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Music industry welcomes UK government’s COVID-19 support for self-employed

By | Published on Friday 27 March 2020


The music industry has welcomed the UK government’s announcement yesterday about economic support for the self-employed during the COVID-19 crisis, although it has also expressed concern that the support won’t be available until June.

Economic measures previously announced by the UK’s Chancellor Of The Exchequer Rishi Sunak to help those financially impacted by the COVID-19 lockdown were focused on businesses and those in formal employment. Trade organisations for the music industry had become increasingly vocal about the need for similar support for the self-employed because the majority of people working in music do so on a freelance basis.

Sunak announced a package of benefits for self-employed people yesterday, insisting that it had taken longer to put together these economic measures because the freelance community is a very “diverse population”, some of whom earn a great deal.

The scheme announced yesterday will benefit people who are formally registered as self-employed with the UK tax authorities, who make under £50,000 a year, and who earned at least half of their income from freelance work in the 2018-19 tax year.

They will be able to claim a grant worth 80% of their average monthly profits over the last three years up to £2500 a month, which is in line with the subsidy available to those in formal employment. Although, unlike the employee scheme, the self-employed can continue to work as they receive this support, which will initially be available for three months.

Although the devil, as always, is in the detail, yesterday’s measures will help many people working in the music industry, including musicians, songwriters and producers, most of whom are self-employed.

However, these grants will not be paid until June, which means those music people who saw their income immediately hit as the live sector went into shutdown – followed by retail, studios and schools – could still face financial hardship in the weeks ahead.

As the interim CEO of cross-sector trade group UK Music, Tom Kiehl, noted last night. Sunak’s package of support for freelancers “will be a vital lifeline to thousands in the music industry where 72% of the workforce is self-employed”, he said. But “we need immediate and urgent help – people are in desperate need with bills to pay. They need financial support now and cannot wait until June for the scheme to kick in”.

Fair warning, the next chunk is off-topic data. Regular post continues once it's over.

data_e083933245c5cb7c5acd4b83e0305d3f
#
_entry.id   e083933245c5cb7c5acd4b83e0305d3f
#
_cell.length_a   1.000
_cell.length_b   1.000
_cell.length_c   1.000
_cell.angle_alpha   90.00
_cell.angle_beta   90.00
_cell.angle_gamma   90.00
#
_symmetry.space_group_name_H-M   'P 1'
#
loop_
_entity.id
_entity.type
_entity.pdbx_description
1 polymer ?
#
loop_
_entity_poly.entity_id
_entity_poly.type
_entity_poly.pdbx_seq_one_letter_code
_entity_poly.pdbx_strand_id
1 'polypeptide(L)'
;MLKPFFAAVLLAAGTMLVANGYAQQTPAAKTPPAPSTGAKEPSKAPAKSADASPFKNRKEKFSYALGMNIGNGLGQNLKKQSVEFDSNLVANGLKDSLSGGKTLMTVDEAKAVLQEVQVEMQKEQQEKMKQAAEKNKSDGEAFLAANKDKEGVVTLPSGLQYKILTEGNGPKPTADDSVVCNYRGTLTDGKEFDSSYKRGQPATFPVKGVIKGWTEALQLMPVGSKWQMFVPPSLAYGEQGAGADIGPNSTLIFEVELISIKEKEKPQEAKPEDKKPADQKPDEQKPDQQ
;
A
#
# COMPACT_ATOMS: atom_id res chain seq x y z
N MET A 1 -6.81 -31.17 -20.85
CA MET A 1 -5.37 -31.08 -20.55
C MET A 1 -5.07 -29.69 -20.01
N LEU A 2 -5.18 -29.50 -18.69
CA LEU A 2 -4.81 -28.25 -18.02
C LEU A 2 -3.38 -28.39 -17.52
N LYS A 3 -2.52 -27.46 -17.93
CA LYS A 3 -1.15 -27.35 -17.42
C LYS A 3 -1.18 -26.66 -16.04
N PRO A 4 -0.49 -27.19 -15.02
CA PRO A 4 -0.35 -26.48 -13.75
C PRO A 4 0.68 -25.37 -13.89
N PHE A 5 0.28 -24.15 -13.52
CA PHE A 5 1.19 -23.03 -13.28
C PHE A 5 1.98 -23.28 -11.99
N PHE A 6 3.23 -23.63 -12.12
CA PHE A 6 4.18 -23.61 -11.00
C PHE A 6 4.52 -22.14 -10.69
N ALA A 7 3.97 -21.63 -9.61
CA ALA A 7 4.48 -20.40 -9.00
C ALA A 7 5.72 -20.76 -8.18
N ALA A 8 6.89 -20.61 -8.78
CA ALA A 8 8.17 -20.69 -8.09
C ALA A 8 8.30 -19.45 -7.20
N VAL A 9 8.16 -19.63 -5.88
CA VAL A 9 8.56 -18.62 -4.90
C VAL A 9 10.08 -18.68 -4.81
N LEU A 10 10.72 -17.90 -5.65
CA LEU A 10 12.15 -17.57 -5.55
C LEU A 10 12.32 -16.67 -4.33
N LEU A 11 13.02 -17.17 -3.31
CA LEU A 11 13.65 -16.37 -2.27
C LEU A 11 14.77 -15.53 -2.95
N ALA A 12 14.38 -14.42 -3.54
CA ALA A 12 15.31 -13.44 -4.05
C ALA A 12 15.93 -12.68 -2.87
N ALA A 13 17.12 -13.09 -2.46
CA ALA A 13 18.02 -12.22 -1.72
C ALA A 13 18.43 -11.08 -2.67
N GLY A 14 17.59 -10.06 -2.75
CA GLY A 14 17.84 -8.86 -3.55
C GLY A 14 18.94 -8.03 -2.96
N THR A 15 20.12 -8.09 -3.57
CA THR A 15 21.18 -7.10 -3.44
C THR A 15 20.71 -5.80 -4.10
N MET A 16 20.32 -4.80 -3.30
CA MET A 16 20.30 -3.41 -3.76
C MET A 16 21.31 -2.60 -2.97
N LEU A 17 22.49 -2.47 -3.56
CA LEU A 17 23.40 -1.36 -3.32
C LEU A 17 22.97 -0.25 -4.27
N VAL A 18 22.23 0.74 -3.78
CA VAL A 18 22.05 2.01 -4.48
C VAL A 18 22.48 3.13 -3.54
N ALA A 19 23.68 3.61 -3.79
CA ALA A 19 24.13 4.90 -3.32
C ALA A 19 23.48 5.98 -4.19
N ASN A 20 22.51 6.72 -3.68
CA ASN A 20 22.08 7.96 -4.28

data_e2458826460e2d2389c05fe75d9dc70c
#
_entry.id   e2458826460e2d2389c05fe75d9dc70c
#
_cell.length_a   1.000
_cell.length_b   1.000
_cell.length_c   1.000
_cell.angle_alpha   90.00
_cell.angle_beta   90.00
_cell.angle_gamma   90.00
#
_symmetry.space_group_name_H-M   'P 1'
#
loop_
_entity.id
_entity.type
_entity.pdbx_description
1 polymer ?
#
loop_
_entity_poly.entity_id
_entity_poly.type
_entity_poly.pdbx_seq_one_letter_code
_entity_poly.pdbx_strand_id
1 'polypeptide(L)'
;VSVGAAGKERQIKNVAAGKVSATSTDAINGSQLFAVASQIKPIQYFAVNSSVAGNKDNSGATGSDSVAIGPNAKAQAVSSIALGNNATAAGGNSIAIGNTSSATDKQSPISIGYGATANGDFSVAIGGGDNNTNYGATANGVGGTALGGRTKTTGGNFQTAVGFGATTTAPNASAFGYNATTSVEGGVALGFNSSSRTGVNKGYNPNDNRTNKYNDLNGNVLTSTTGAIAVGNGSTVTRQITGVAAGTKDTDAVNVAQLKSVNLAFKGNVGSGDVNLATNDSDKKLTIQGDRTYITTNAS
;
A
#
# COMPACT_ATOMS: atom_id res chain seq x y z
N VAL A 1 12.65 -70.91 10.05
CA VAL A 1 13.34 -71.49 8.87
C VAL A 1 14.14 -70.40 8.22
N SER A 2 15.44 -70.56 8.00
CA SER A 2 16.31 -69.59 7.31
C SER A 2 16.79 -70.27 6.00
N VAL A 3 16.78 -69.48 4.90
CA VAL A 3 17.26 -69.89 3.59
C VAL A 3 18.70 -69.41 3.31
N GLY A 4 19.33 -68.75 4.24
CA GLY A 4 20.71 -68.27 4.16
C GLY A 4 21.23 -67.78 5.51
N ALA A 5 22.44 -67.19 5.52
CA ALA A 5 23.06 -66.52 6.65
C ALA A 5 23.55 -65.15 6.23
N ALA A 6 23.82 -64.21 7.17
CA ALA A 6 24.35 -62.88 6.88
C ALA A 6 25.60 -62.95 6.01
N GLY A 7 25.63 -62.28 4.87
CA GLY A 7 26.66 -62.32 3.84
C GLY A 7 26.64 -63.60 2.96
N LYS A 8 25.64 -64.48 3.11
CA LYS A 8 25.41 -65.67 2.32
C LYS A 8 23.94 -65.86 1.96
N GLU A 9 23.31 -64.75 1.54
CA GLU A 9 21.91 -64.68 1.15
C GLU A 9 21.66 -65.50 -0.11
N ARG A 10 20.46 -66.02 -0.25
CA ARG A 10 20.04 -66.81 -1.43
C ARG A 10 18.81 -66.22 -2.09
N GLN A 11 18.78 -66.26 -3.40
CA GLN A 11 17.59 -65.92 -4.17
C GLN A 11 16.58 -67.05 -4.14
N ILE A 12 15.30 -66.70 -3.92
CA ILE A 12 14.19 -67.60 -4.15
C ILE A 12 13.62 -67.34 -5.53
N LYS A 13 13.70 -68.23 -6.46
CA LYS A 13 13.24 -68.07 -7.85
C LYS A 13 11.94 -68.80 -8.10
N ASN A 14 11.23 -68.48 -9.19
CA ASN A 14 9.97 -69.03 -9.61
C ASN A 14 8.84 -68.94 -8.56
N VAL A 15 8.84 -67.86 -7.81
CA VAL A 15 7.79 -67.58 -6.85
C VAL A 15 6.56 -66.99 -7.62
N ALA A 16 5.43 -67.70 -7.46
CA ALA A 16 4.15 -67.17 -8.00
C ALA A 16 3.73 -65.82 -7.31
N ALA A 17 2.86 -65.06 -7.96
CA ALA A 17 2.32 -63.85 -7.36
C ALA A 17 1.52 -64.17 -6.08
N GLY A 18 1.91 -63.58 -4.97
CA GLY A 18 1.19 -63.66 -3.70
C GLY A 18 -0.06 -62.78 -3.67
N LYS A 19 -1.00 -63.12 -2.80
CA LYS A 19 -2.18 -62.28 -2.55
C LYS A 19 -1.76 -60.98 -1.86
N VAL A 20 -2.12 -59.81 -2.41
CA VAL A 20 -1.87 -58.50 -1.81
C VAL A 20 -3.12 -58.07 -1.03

He went on: “The Chancellor should outline interim financial help for the self-employed to help them survive until the support scheme kicks in”.

Some in the political community have also raised concerns about the delay in getting support to the self-employed. According to the BBC, the Labour Party’s John McDonnell said he was worried the grants would come “too late for millions”, adding: “People need support in the coming days and fortnight. There is a real risk that without support until June the self-employed will feel they have to keep working, putting their own and others’ health at risk”.

There are also other issues that will affect a portion of those people in the music industry who are self-employed which UK Music wants the government to comment on. That includes “how this support scheme will affect mothers who have been on maternity leave and could lose out because their earnings will be misrepresented”. And “there remains a need for support for those in the music industry that have not been self-employed for very long, including recent graduates, who will not qualify for this grant”.

It remains to be seen if and how the government responds to the various issues that could stop some of those freelancers who need support from getting it.

A number of other music industry organisations that had been calling for support for the self-employed have also responded to last night’s announcement…

Musicians’ Union General Secretary Horace Trubridge: “With over 90% of our 32,000 members being self-employed, today’s measures are vital. We understand that implementing this system will be complex, but we now urge the government to work to get it in place as quickly as possible. Any help that the MU can give in this process will be readily offered”.

Paul Pacifico, CEO of The Association Of Independent Music: “We applaud the government’s speed and willingness in its efforts to support the most vulnerable at this time. Alongside our industry partners, it’s great to see that the independent music community’s voice has been heard, and made a difference in calling for support for the self-employed. Now we must make sure that these measures are accessible and implemented as rapidly as possible”.

Geoff Taylor, CEO of the BPI: “A large number of the creatives and those who work across the music community are self-employed. We applaud the Chancellor for acting swiftly to bring in a safety net of cash grants during this period of crisis. Although the grants will be backdated to cover the three months to May, money will not start to hit bank accounts until June, so we hope that government can help to ensure those who need it have simple access to appropriate overdraft or loan facilities”.